verb (used with object), man·dat·ed, man·dat·ing.
Origin of mandate
Synonyms for mandate
Related Words for mandatesdecree, injunction, directive, instruction, command, sanction, authorization, edict, fiat, word, go-ahead, behest, precept, commission, charge, imperative, bidding, dictate, okay, warrant
Examples from the Web for mandates
Contemporary Examples of mandates
In September, legislators passed HB 1307, which mandates a 72-hour waiting period for all women seeking an abortion.Abortion in Missouri Is the Wait of a Lifetime
November 12, 2014
New York is one of only two states that mandates that hospitals publish their C-section rates.The Mom Forced to Have a C-Section
June 5, 2014
He experiments constantly, and he believes in understanding and exploring the reasons behind rules and mandates.Germany’s Wine Revolution Is Just Getting Started
April 26, 2014
The bill also mandates the implementation of a standardized training process for all CBP officers and Border Patrol agents.The Border Towns the Constitution Forgot
April 10, 2014
The mandates make business owners with 50 or more employees offer health-care insurance or face a $2,000 fine.Technology Firms Staff Up to Build Health-Insurance Exchanges
August 21, 2013
Historical Examples of mandates
The army must be purely executive, carrying out the mandates of the State.
Aught else than servile obedience in accomplishing the mandates of those in power?Mysticism and its Results
She then produced her mandates, and the guards laid them at the feet of Ahubal.
Mr. Pericles' mandates was being obeyed, when a cry of "Wilfrid!"Sandra Belloni, Complete
It did not occur to Robert to question the mandates of this lordly being.The Shadow of Victory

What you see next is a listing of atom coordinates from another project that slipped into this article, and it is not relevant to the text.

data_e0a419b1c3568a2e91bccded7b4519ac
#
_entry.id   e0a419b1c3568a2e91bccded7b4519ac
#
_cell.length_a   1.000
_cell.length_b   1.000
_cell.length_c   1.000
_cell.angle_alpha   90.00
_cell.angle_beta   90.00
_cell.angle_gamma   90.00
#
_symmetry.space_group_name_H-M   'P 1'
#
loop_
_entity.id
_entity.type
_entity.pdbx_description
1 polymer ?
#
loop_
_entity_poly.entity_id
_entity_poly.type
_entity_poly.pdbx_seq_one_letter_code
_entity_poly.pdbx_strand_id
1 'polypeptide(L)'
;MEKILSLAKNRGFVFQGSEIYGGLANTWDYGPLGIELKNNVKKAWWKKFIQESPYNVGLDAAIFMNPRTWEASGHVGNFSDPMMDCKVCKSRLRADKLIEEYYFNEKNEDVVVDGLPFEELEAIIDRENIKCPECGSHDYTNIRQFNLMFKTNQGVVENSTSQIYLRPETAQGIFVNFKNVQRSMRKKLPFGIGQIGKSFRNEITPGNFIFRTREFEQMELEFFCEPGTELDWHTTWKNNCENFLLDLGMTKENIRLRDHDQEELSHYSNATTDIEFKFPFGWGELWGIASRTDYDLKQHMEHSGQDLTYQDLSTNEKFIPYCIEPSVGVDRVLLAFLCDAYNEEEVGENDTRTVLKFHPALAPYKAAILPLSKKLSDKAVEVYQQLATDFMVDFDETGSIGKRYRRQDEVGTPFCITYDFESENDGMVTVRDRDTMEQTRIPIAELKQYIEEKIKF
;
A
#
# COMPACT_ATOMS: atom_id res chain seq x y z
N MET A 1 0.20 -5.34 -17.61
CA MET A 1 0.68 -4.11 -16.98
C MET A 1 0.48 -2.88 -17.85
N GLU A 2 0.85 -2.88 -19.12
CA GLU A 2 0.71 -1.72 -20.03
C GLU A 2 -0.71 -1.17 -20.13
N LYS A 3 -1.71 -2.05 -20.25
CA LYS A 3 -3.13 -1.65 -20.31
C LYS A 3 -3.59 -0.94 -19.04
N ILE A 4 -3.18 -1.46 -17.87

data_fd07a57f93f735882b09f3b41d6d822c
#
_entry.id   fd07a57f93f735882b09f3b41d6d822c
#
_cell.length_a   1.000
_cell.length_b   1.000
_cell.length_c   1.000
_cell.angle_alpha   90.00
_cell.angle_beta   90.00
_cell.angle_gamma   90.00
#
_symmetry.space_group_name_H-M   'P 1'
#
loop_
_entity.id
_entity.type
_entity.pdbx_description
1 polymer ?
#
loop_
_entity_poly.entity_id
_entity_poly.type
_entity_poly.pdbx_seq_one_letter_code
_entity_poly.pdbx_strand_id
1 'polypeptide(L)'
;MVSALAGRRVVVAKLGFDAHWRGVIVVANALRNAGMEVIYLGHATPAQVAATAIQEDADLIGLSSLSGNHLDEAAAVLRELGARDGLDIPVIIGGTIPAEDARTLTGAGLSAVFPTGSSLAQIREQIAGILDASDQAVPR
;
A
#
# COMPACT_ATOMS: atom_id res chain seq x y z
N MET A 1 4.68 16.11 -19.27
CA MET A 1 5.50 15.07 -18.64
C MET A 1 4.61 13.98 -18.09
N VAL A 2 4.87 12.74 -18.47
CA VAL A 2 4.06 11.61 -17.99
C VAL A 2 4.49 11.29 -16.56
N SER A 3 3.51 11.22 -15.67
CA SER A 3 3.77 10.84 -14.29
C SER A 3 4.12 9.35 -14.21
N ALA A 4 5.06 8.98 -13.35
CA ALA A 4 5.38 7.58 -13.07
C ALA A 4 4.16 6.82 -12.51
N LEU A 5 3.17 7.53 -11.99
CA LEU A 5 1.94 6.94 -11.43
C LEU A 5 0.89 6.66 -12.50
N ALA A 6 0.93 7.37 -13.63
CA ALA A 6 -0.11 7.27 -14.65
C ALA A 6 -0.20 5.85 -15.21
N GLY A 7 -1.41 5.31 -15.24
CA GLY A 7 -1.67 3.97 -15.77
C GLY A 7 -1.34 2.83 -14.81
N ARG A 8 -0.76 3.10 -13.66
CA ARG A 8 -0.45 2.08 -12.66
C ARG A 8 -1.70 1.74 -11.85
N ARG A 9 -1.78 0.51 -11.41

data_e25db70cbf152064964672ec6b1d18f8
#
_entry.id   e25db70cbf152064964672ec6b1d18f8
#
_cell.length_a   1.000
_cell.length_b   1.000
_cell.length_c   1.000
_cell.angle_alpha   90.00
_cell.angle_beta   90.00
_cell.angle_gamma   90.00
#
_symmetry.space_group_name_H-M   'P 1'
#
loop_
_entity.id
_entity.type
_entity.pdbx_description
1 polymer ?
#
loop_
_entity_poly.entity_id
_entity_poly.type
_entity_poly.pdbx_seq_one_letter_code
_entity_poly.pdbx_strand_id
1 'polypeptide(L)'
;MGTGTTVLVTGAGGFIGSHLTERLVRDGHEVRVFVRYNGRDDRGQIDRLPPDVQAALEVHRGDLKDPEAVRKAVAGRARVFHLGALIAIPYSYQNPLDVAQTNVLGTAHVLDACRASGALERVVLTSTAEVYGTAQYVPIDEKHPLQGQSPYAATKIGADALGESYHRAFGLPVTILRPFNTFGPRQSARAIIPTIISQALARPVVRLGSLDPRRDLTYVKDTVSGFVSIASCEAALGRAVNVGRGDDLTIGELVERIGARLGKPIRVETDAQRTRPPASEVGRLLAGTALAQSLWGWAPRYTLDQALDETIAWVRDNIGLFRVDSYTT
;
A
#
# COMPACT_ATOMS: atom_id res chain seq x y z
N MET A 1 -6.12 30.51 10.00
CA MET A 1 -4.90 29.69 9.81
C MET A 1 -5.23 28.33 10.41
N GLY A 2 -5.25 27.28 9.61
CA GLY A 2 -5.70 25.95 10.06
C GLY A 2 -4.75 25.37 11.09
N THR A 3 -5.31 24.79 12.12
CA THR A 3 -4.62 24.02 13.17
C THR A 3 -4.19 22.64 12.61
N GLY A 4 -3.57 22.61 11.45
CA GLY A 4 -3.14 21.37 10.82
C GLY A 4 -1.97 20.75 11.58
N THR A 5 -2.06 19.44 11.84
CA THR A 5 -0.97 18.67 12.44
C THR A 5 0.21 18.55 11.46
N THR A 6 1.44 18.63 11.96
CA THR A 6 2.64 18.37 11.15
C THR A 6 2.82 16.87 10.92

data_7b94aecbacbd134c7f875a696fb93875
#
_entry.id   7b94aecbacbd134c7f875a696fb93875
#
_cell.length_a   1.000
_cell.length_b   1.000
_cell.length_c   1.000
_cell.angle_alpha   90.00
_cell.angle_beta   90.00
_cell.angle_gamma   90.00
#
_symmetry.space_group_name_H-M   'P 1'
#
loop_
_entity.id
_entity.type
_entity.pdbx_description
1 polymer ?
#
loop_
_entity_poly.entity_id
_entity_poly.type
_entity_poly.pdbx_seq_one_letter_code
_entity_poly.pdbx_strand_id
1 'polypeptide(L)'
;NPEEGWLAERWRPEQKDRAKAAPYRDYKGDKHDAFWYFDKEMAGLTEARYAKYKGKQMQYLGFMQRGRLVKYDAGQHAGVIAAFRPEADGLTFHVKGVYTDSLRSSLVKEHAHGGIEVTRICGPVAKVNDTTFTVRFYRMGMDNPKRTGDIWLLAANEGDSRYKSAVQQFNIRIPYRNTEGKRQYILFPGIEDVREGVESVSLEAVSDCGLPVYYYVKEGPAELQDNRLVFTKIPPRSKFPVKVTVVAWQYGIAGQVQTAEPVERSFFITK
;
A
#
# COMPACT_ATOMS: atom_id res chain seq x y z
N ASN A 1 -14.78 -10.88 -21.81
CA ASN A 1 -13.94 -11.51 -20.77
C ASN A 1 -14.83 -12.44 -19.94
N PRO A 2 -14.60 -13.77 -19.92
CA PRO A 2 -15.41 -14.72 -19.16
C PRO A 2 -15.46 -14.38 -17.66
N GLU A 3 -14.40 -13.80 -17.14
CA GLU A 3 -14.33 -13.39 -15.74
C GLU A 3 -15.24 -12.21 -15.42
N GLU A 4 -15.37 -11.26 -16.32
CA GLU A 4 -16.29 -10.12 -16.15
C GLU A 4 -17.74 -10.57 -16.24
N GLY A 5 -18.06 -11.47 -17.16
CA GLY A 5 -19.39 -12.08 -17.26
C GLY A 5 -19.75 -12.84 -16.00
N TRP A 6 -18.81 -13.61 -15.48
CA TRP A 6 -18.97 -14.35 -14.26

noun (ˈmændeɪt, -dɪt)
- Roman lawa contract by which one person commissions another to act for him gratuitously and the other accepts the commission
- contract lawa contract of bailment under which the party entrusted with goods undertakes to perform gratuitously some service in respect of such goods
- Scots lawa contract by which a person is engaged to act in the management of the affairs of another
verb (ˈmændeɪt) (tr)
Word Origin for mandate
"judicial or legal order," c.1500, from Middle French mandat (15c.) and directly from Latin mandatum "commission, command, order," noun use of neuter past participle of mandare "to order, commit to one's charge," literally "to give into one's hand," probably from manus "hand" (see manual) + dare "to give" (see date (n.1)). Political sense of "approval supposedly conferred by voters to the policies or slogans advocated by winners of an election" is from 1796. League of Nations sense is from 1919.
1620s, "to command," from mandate (n.). Meaning "to delegate authority, permit to act on behalf of a group" is from 1958; used earlier in the context of the League of Nations, "to authorize a power to control a certain territory for some specified purpose" (1919). Related: Mandated; mandating.
A command or an expression of a desire, especially by a group of voters for a political program. Politicians elected in landslide victories often claim that their policies have received a mandate from the voters.